I generally like peace and quiet to write. Noise-cancelling headphones would be great if I had them. TV is a curse, by the way. As for the structure -- I like to have some details in my head and write out some sort of synopsis so I know my characters and key plot points, but I never really know exactly how it will turn out until it is finished. In a recent story a character who was a background one, hopped up and did something that altered the way the ending unfurled. Nice when they do that. I must admit I do always like to have some idea as to the ending as It helps me focus, even if it changes as the story progresses.
Do you feel as if the characters live with you as you write? Do they haunt your dreams?
I wouldn’t say they haunt my dreams. Not yet anyway! I like to feel as if I’m in their skin when I write them though. It’s the best way. You have to be them to know their thoughts and likely actions.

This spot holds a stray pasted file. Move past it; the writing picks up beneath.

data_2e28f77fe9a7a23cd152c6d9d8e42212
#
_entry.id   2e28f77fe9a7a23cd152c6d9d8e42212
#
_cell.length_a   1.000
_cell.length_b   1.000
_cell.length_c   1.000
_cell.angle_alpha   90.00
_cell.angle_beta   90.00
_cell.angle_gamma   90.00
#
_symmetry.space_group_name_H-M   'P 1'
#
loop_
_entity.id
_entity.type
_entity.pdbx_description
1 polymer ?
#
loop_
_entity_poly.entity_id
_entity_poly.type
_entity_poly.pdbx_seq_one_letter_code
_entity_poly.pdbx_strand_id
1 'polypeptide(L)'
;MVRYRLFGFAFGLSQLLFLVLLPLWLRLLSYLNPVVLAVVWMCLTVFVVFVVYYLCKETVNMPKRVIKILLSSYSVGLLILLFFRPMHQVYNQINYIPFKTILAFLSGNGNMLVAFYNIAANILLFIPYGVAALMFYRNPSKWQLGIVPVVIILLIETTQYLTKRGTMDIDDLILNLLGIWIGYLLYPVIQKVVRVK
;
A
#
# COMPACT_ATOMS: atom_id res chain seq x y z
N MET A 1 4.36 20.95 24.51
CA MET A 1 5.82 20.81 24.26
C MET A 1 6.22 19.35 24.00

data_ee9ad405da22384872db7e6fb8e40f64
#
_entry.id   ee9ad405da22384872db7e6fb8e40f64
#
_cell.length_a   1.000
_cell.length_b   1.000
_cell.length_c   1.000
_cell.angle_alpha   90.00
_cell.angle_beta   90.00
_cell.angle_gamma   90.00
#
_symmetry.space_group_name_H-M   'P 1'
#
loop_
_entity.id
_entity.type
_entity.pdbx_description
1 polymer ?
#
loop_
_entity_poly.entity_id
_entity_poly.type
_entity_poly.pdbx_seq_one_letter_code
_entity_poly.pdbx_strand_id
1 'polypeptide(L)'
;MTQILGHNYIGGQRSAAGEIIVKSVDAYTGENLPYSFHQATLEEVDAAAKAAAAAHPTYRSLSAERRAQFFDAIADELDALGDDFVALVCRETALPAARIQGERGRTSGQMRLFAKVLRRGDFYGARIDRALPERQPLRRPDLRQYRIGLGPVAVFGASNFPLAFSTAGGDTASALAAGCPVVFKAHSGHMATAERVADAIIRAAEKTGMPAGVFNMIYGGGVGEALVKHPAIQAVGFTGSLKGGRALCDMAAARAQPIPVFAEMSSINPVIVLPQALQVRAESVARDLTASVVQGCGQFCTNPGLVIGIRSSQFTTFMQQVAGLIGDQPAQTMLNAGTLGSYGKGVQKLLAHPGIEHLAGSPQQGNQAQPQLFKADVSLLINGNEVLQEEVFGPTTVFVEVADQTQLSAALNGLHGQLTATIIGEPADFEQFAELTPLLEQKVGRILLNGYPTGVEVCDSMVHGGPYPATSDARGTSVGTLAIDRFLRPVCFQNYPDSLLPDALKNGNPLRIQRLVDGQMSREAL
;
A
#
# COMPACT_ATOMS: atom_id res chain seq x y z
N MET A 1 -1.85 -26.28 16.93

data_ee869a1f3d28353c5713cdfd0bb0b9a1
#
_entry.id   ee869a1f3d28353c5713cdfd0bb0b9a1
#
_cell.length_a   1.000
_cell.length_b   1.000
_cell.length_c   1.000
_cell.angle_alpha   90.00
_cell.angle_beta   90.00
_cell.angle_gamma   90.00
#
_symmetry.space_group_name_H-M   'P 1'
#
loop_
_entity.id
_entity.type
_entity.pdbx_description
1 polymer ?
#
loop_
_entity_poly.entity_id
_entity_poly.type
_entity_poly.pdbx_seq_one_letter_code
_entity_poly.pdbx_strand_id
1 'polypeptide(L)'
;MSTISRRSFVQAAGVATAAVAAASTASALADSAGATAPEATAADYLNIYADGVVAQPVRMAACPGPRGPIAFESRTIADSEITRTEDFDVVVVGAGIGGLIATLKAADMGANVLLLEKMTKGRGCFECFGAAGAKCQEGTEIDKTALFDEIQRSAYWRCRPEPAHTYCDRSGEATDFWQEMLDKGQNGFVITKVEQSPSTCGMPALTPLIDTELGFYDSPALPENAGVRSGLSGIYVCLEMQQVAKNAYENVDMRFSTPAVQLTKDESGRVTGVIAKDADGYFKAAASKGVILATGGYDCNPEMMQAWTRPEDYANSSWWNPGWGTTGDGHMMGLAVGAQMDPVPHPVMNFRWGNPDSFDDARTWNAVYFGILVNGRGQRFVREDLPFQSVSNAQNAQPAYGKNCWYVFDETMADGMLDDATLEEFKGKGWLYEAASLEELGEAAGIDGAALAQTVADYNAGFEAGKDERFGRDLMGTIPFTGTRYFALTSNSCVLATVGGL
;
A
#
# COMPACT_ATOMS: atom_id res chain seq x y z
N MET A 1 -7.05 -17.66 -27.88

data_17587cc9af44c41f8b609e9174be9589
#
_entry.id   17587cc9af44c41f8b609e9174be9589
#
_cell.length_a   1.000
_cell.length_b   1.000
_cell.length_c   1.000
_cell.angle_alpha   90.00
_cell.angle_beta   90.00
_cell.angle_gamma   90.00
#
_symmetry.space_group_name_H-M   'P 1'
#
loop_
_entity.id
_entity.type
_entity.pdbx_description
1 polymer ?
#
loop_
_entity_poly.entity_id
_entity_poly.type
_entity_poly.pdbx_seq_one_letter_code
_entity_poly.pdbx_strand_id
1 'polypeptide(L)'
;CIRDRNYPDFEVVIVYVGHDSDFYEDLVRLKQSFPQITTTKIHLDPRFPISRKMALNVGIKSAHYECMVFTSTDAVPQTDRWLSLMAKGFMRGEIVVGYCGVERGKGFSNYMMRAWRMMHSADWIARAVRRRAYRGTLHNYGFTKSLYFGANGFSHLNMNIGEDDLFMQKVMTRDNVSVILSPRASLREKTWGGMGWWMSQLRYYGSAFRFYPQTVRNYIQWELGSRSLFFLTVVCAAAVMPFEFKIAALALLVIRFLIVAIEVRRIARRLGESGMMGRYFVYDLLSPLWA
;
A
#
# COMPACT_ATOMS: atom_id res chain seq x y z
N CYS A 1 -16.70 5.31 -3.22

From what do you derive the most inspiration for your writing?
Ooh. Really hard question. I find inspiration anywhere it comes from. Really limiting yourself is a bad idea. The world revolves around us and that’s what makes things live. Radio, TV , other books , the internet, people you meet -- it’s all good for inspiration.
Has being published changed you at all? If so, how?
Not a lot, as such. I’ve slowly absorbed knowledge about epublishing and know it’s not a golden road paved with money. Being published gives you confidence though. If I’d gone the route of self-publishing I still wouldn’t know if what I wrote had any true value. Now I understand that my stories do hang together well enough to be enjoyable. Like a single thread in a well-constructed tapestry, being publishable helps round you out as a writer. Please, don’t repeat that awful simile!
Now let’s change gears from writing to reading. What do you like to read? Do you have an all-time favorite book or author?
So many lovely books are out there. An all-time favorite author? No. I have many favorites, and on different days I’ll tell you a different favorite author. Robert Heinlein, Roger Zelazny, Iain M. Banks, Jacqueline Carey and China Mieville are some of them.